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dc.contributor.authorPrestwich, A.
dc.contributor.authorKellar, Ian
dc.contributor.authorConner, M.
dc.contributor.authorLawton, R.
dc.contributor.authorGardner, Peter H.
dc.contributor.authorTurgut, L.
dc.date.accessioned2020-02-20T17:28:34Z
dc.date.accessioned2020-03-04T15:26:21Z
dc.date.available2020-02-20T17:28:34Z
dc.date.available2020-03-04T15:26:21Z
dc.date.issued2016-10
dc.identifier.citationPrestwich A, Kellar I, Conner M et al (2016) Does changing social influence engender changes in alcohol intake? a meta-analysis. Journal of Consulting and Clinical Psychology. 84(10): 845-860.en_US
dc.identifier.urihttp://hdl.handle.net/10454/17668
dc.descriptionYesen_US
dc.description.abstractObjective: Past research has suggested that social influences on drinking can be manipulated with subsequent reductions in alcohol intake. However, the experimental evidence for this and the best strategies to positively change these social influences have not been meta-analyzed. This research addressed these gaps. Method: Randomized controlled trials testing social influence-based interventions on adults’ drinking were systematically reviewed and meta-analyzed. The behavior change techniques used in each study were coded and the effect sizes showing the impact of each intervention on (a) social influence and (b) alcohol intake were calculated. Meta-regressions identified the association between these effect sizes, as well as the effect of specific behavior change techniques on social influences. Results: Forty-one studies comprising 17445 participants were included. Changes in social influences were significantly associated with changes in alcohol intake. However, even moderate-to-large changes in social influences corresponded with only a small change in drinking behavior and changing social influences did not reduce alcohol-related problems. Providing normative information about others’ behavior and experiences was the most effective technique to change social influences. Conclusions: Social influences and normative beliefs can be changed in drinkers, particularly by providing normative information about how much others’ drink. However, even generating large changes in these constructs are likely to engender only small changes in alcohol intake.en_US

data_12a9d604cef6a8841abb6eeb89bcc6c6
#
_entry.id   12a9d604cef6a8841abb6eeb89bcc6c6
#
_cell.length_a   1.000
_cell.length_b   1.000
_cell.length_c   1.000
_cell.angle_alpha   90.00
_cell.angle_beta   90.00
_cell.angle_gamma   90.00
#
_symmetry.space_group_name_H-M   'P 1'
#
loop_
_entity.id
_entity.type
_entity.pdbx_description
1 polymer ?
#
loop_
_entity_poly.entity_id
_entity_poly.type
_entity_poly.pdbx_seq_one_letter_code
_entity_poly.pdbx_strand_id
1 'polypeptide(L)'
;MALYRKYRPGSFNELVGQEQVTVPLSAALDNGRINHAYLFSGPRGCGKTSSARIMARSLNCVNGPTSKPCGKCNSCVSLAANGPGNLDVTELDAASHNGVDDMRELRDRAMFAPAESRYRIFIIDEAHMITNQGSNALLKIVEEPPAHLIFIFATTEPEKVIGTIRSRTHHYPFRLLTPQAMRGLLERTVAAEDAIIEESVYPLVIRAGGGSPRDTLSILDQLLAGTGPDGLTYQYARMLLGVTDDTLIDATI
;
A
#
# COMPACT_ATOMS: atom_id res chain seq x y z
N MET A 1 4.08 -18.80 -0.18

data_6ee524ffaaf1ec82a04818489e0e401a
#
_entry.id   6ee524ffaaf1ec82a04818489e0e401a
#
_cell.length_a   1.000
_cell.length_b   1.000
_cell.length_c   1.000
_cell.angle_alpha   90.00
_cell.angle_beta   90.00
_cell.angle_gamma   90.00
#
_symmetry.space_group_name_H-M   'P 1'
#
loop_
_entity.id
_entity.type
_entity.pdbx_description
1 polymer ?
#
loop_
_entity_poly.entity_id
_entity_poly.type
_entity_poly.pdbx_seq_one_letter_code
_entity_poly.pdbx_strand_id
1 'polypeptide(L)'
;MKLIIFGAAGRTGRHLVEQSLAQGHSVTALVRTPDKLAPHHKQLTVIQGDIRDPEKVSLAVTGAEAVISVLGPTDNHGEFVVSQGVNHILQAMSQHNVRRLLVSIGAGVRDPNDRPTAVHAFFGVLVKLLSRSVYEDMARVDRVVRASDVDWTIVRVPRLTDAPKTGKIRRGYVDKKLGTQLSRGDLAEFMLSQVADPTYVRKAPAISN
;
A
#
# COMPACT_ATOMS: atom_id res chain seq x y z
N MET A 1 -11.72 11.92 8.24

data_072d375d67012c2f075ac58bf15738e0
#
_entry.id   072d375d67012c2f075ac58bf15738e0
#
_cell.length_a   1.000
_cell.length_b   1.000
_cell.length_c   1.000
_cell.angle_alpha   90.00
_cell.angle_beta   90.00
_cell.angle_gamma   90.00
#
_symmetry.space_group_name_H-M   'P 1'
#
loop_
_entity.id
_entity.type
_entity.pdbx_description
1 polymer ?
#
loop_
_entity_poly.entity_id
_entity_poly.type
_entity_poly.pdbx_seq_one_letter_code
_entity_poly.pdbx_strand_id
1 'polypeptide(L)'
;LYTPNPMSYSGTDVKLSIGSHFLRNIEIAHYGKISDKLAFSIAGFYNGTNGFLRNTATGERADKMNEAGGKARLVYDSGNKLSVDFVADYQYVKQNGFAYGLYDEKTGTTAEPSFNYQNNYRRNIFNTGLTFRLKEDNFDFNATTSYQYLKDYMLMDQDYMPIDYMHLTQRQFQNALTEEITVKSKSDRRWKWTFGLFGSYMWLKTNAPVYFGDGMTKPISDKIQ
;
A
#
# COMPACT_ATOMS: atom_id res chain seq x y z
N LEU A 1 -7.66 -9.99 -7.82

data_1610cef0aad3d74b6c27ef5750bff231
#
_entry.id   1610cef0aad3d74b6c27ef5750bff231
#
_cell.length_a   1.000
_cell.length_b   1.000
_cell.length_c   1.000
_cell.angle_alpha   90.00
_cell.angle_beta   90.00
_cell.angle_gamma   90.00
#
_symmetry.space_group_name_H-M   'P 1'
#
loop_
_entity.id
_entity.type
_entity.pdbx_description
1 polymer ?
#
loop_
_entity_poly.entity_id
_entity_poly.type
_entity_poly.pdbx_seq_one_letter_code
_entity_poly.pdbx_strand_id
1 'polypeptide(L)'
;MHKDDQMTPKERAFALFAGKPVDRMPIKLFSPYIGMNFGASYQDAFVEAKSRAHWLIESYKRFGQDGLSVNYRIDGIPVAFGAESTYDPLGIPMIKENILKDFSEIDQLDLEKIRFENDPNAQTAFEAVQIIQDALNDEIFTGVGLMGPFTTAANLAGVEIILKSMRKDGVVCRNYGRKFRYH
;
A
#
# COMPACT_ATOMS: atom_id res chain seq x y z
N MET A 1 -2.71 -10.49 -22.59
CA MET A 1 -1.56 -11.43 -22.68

dc.description.sponsorshipNHS Leeds, UK.en_US
dc.language.isoenen_US
dc.relation.isreferencedbyhttp://dx.doi.org/10.1037/ccp0000112en_US
dc.rights©American Psychological Association, 2016. This paper is not the copy of record and may not exactly replicate the authoritative document published in the APA journal. Please do not copy or cite without author's permission. The final article is available, upon publication, at: http://dx.doi.org/10.1037/ccp0000112.en_US
dc.subjectReviewen_US
dc.subjectMeta-analysisen_US
dc.subjectAlcoholen_US
dc.subjectSocial influenceen_US
dc.subjectNormsen_US
dc.titleDoes changing social influence engender changes in alcohol intake? A meta-analysisen_US
dc.status.refereedYesen_US
dc.date.Accepted2016-03-22
dc.date.application2016-05-30
dc.typeArticleen_US
dc.type.versionAccepted manuscripten_US
dc.date.updated2020-02-20T17:28:35Z
refterms.dateFOA2020-03-04T15:26:45Z


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